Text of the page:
Is the Age of Head-mounted Display Coming?

Advanced head-mounted displays can acquire diverse information from objects within their field of vision. What are the current issues and future prospects of this device?

  • August 10, 2012
  • Text by Hideo Ishii

A head-mounted display (HMD) is a device worn on the head to give an immersive visual experience to the user. HMDs appeared more than 40 years ago and were turned into various consumer devices in the late 1990s, although they did not gain much popularity at the time. The interest in the device was recently revived, however, with Google's announcement of an advanced HMD, dubbed Google Glass. Are HMDs finally ready to come into the mainstream? Let us explore what issues HMDs have, and what their future might look.

Virtual reality and HMD debuted in tandem

HMDs are display devices worn on the head like goggles or glasses. Because the images are shown right in front of the users' eyes, HMDs can give a much more immersive experience compared to conventional displays. The first HMD was developed by Ivan Sutherland in 1968 as part of a virtual reality (VR) system. The display was so heavy that it had to be suspended from the ceiling, and users could not walk about freely at all while wearing this display.

Subsequent advancements in technology made HMDs smaller and better, and several companies made HMDs available for industrial use in the early 1990s, mainly to support factory workers engaged in production, repair, and logistics. In the late 1990s, consumer-use HMDs were released from companies like Sony and Olympus, attracting media attention.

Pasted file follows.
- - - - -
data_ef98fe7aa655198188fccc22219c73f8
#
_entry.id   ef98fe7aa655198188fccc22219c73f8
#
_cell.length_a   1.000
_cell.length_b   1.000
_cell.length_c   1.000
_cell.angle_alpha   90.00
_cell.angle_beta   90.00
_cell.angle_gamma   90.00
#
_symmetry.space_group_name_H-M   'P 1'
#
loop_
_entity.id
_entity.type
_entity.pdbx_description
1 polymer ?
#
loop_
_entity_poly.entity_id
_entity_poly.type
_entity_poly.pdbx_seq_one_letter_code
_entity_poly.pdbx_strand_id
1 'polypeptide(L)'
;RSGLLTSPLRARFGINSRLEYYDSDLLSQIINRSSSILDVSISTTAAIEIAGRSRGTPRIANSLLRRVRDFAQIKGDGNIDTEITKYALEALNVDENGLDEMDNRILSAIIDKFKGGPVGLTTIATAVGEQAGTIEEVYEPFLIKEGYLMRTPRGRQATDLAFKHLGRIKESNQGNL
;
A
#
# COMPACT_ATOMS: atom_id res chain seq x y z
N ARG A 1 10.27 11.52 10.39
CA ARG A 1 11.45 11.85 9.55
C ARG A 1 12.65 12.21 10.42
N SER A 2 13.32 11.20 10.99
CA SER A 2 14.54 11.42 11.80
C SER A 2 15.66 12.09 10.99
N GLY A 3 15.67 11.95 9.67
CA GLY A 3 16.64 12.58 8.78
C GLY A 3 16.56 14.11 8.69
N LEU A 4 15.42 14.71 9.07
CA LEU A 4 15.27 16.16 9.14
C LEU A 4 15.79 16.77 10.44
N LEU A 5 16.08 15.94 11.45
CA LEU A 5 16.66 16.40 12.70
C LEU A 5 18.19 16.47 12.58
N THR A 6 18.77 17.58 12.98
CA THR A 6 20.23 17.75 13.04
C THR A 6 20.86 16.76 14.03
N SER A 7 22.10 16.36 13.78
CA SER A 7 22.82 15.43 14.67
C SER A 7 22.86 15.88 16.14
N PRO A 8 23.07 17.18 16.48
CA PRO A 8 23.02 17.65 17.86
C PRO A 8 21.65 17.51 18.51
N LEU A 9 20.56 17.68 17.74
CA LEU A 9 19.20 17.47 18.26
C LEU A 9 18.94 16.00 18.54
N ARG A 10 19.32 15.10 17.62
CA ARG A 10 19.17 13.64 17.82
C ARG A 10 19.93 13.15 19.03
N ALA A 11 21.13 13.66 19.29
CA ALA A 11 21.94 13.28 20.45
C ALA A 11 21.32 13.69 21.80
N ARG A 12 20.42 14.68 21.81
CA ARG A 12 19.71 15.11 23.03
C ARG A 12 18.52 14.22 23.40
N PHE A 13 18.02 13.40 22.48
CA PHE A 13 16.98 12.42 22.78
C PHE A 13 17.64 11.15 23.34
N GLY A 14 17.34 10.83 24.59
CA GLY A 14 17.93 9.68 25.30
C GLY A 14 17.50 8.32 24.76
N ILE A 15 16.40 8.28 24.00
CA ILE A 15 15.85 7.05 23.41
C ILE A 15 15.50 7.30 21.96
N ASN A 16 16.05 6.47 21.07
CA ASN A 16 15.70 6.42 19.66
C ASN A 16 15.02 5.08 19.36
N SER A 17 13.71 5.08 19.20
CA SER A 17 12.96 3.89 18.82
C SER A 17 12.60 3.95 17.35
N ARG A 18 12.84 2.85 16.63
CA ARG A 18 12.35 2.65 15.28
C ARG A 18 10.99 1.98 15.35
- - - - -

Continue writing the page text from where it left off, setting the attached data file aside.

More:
Types of HMDs

There are a wide variety of HMD products available today, but they can be divided into four types depending on whether they are worn over one eye or both eyes, and whether the viewer is opaque or transparent. Many of the binocular HMDs are for consumer use, including the opaque Olympus Eye-Trek series. Opaque binocular HMDs block surrounding views, letting users immerse themselves in the displayed images. These are ideal for audiovisual purposes such as watching movies and playing games. Transparent binocular HMDs, including the Vuzix Wrap series and Epson Moverio series, are also suitable for audiovisual applications. In contrast, monocular HMDs are mainly used in professional settings, as they only present partial views to assist the users with the tasks at hand. Shimadzu DataGlass 3/A is a representative opaque monocular HMD, while Brother AiRScouter is representative of a transparent monocular HMD.

Photo: Vuzix Wrap 1200, a naturally styled HMD that looks like sunglasses.
Vuzix Wrap 1200, a naturally styled HMD that looks like sunglasses.
Photo: Brother AiRScouter, a transparent monocular HMD for enterprise use.
Brother AiRScouter, a transparent monocular HMD for enterprise use.